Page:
Sri Lankan buses can be quite scary and unpleasant at times. At other times they can be a lot of fun.
Whether you enjoy them or not, they are certainly useful and you’re bound to get on one at some point whilst volunteering in Sri Lanka. They go pretty much everywhere. They are usually frequent and are incredibly cheap, however, they do take much longer than you think, so be a bit careful when planning your journeys.
Types of buses
There are three types of bus you can jump on in Sri Lanka (and their qualities are quite varied):
Government (CTB) buses
These are red and tend to be quite old, dirty and falling apart.
These are usually white but often have murals or advertising on them. They travel the same routes as the government buses and are the same price.
Inter City (or AC) buses
These tend to be more like mini-buses with dark windows and curtains. They are air-conditioned. They don’t stop as often as the normal buses and so can be much faster over long distances. They are about twice the price of the normal buses. You usually can’t open the windows on the AC buses (for better or worse).
Getting On The Bus
Getting on the bus is often easier said than done. It is much easier to attempt this at a terminus / bus station rather than at a road side or small village stop, but sometimes you have no choice.
may have to push. You will almost certainly be pushed. Sometimes you need to jump as the bus may not even stop completely, it may only slow down a bit.
Find a seat (if possible). The seats immediately behind the driver are reserved for clergy (generally Buddhist monks, but sometimes nuns, priests, ministers etc). So if you are in those seats and a member of the clergy gets on board you will have to move. If you are a woman, you may have to move even if the seat next to you is empty as some Buddhist monks aren’t permitted to sit next to a woman.
Seats near the door are easier to get out of if you are not going all the way to the end of the line. Otherwise, get up early to make your way to the door, it can take several minutes to get from the middle of a really crowded bus to the door. This is all the more difficult if you have a bag with you!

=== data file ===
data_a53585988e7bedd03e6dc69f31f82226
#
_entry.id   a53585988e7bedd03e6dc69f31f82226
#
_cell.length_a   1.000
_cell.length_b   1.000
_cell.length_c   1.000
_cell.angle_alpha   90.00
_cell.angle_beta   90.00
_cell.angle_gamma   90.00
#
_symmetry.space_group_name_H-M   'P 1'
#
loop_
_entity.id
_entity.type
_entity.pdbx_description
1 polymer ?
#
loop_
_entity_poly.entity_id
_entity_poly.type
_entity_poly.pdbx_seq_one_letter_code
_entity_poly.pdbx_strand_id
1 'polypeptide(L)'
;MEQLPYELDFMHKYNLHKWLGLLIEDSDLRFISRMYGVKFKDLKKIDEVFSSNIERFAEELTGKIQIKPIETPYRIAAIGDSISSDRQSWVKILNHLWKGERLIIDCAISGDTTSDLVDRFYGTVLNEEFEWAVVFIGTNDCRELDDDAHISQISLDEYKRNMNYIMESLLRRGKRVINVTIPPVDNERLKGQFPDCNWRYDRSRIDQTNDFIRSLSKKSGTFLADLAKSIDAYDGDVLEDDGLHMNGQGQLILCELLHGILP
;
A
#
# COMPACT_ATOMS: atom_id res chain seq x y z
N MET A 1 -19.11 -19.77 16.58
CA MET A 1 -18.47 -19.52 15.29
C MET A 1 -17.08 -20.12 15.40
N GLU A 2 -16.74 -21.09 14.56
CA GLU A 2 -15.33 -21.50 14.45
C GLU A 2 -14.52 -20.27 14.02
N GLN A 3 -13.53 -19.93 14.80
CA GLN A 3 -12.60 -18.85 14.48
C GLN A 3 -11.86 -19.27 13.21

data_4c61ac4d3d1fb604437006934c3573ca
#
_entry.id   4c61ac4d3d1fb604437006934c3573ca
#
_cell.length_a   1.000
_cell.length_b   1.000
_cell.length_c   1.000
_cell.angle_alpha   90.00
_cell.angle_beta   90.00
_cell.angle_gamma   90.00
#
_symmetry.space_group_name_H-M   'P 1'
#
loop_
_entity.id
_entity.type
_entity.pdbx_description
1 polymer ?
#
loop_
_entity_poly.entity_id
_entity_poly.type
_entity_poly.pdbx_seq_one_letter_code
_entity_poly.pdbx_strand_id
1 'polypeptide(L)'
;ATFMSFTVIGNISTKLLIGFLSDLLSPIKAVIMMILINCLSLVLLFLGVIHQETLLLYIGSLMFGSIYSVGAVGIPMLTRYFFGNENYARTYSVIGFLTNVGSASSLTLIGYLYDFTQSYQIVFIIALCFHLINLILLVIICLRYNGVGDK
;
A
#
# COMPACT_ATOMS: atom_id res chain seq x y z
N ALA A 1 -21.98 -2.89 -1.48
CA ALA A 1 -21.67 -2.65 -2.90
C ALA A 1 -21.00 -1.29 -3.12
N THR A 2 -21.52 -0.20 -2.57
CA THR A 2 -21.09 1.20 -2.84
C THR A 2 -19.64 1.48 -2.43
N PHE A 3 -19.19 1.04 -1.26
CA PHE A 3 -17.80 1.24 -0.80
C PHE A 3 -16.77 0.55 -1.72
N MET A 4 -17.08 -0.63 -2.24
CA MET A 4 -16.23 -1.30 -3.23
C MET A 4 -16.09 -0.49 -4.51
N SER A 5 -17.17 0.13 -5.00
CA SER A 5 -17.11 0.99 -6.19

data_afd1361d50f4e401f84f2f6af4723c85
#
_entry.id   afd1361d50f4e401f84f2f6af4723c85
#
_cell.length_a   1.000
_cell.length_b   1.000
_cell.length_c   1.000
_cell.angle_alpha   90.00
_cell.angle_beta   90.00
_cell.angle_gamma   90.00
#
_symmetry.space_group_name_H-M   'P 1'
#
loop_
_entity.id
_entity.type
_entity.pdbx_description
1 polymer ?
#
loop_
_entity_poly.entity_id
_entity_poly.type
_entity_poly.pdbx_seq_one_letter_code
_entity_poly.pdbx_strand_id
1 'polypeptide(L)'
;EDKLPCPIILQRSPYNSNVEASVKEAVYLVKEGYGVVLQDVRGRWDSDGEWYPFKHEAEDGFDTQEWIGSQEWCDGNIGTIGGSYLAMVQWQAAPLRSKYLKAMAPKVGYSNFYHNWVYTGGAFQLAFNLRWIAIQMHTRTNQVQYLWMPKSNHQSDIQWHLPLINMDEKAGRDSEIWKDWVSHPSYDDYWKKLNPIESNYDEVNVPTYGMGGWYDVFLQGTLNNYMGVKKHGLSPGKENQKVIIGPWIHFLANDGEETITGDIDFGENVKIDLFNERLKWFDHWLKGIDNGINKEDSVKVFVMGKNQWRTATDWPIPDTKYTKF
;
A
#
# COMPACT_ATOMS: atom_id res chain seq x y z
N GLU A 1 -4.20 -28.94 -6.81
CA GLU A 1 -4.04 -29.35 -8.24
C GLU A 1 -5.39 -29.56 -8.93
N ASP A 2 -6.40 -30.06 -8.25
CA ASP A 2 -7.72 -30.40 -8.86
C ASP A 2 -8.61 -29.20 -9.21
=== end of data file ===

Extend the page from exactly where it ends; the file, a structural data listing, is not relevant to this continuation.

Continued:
The conductor will make his way round the bus and ask you where you are going. You may need to say this several times as sometimes they find it difficult to understand what you are saying, occasionally nearby passengers will help with your pronunciation. If you’re having problems – get out your map.
Pay with exact change if you have it. If you need change the conductor will usually give it to you (if he has it and you’re using a suitably small note). Sometimes he will come back to you later in the trip and give you your change if he doesn’t have the exact money on him. This is more common on longer journeys and it’s certainly no cause for concern but make sure you remember to ask him for your change before you get off if he looks like he might forget.
Getting Off The Bus
There might be buttons on the ceiling, or a pull cord so that you can alert the driver that you want to get off at the next stop. Or catch the conductor’s attention and ask him.
If you don’t know where you are getting off, it is a good idea to ask a few people around you who will probably be only too happy to help.
On long journeys the bus may stop at a shop at the side of the road for a few minutes. People will have a cigarette, use the toilets (usually unpleasant but better than sitting cross-legged on a bus bouncing over potholes for 3 more hours), buy some food, stretch their legs. The bus sometimes beeps when it’s about to leave but sometimes doesn’t, so it’s a good idea not to let it out of your sight.
Some buses have roof racks for luggage (and bicycles). Some have a space at the back for luggage. On most buses you will have to put your bag at the front on the gear box, in the overhead racks, on your knee, behind the seat that is just in front of the back door (there is usually a little bit of space there). Or you may have to pay for a seat for your bag. The moral of the story is don’t take luggage unless you have to (which you usually do).
Finally, don’t forget to look out the window. Sri Lanka is an amazingly beautiful and diverse country and the view from your character filled bus is astonishing…
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